Design of the Next Gen Robotic Neck Exoskeletons
We previously developed a wearable neck exoskeletal robot for head drop. This robotic device uses a novel parallel architecture to accommodate natural head neck rotations. It was optimized to achieve large range of motion, driven by motion data recorded from a single healthy subject. It has been successfully used as a research platform, but it has several flaws that could be improved upon.
We currently seek to optimize the robotic neck brace with a larger human head-neck motion dataset which was made available from our preliminary evaluation of the previous robotic neck brace. In addition to range of motion, we will also optimize the brace to have favorable force transmission performance within its workspace.
We will also improve its physical implementation by using stronger material and more precise joint units. The human attachments will also be upgraded to improve comfort and fitting.
Cable-Actuated Robotic Neck Exoskeleton
Building off the success of the rigid-link wearable neck exoskeleton, we seek to study the performance of a new cable-actuated neck exoskeleton design. Cable-actuated exoskeletons can be smaller, lighter, and more adaptable than their rigid-link counterparts.
Computational biomechnical modeling can be used to inform optimal designs of these devices to maximize performance and comfort in various applications.
Applications of these devices include rehabiliation, head support, and motion assistance. A desktop proof-of-concept model has been developed, with a chair-mounted and then fully wearable portable device in development.
See video here: https://youtu.be/LRG6Bd-BL8Q
Spring Locus Gravity Balance Design Methodology
To assist the design of gravity balancing exoskeleton apparatus, we develop a new methodology for determining the spring parameters required to balance mechanisms against constant forces such as gravity. Gravity balanced mechanisms are stable in all configurations and require minimal effort to cause displacement.
With this method, the gravity balance design problem is easily visualized and intuitively implemented. Current applicable kinematic structures include all planar mechanisms and limited spatial mechanisms. We seek to expand this methodology further and seek to develop GUI tools employing the spring locus method for the design of gravity balanced mechanisms.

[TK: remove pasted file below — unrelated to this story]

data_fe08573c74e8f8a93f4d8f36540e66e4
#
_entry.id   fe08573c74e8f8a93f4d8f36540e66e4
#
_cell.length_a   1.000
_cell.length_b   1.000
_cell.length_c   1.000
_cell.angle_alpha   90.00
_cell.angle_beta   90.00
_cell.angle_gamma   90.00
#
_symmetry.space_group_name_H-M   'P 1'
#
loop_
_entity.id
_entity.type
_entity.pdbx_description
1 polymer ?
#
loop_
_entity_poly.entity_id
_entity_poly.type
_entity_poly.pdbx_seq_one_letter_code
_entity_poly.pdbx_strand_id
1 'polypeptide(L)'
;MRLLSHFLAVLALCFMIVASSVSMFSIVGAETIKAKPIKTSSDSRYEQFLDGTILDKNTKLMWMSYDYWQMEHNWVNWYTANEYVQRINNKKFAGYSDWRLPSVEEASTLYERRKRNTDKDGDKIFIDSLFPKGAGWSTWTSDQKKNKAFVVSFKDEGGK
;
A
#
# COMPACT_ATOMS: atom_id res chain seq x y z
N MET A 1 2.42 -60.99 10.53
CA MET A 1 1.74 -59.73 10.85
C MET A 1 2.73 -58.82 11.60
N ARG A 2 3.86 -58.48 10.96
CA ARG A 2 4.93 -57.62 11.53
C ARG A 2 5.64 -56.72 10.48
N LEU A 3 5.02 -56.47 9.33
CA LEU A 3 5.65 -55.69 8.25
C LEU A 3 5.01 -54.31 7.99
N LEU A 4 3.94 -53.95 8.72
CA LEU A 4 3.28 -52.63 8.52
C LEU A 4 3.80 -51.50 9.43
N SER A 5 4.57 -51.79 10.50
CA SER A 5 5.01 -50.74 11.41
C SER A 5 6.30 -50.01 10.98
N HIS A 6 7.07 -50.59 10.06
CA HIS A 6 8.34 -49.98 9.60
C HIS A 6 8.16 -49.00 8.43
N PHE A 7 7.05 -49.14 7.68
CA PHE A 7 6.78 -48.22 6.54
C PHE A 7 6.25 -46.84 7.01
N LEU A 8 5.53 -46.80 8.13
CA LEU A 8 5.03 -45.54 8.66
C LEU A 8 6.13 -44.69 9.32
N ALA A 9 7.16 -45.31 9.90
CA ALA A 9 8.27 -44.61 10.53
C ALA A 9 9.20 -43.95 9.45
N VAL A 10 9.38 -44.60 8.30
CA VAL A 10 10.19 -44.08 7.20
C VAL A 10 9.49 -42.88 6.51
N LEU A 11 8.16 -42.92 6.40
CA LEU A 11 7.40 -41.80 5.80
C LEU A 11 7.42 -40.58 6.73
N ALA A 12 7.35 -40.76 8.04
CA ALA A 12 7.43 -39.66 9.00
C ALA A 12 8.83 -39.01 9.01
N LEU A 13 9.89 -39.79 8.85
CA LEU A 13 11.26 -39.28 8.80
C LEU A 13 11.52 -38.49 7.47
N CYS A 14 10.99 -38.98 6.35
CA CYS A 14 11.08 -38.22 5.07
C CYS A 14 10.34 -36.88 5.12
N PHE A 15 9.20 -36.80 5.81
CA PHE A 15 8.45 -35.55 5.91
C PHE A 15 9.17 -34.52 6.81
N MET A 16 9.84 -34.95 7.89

The spring locus method will be applied towards gravity balanced head-neck exoskeleton devices.
Systematically Characterizing the Eye-Head Coordination
From a biological point of view, the eyes of a predator has a closer distance between them so that they can be used to precisely locate objects (preys, for example). The disadvantage of this biological design is that the field of view is small. The neck, as a consequence, has a high mobility to help enlarge the field of view. This supplementary role of the head-neck movement is also reflected in our social life. One may make eye contacts with others through coordinated head-eye movements during a respectful conversation, for example.
The coordinated nature of the eye-head movements has attracted plenty of research, but previous datasets are limited where, for example, the head is fixed or the target movements are one-dimensional. The spatial and temporal characteristics of the head-eye movements remain unclear, especially during daily tasks. We currently seek to create a data collection procedure with the use of virtual reality. Engaging virtual environment will be created to systematically study different eye behaviors, as well as the associated head-neck movements. We aim to create a comprehensive dataset. Such a dataset could be meaningful for both scientific and technological research.
Robotic Rehabilitation with Animals
Translational research using animal models is instrumental in studying disease mechanism and testing therapeutic strategies. Automation, however, is very limited in such research. Inspired by robotic rehabilitation research in human, we are interested in developing versatile robotic platform to automate the animal research. We have previously developed a robotic arm training robot for lab rats to conduct reaching task. Our current project is aimed to improve the functionalities of this robot, which include, but not limited to, design of the robot, supervised vision, force control, robot-animal interaction, sensing and actuation, and mechatronics.
This robotic platform enables us to ask novel research questions. We design experiments with animals to understand disease and recovery mechanisms, sensory-motor system, and physical rehabilitation. Such research provides critical insights into clinical research.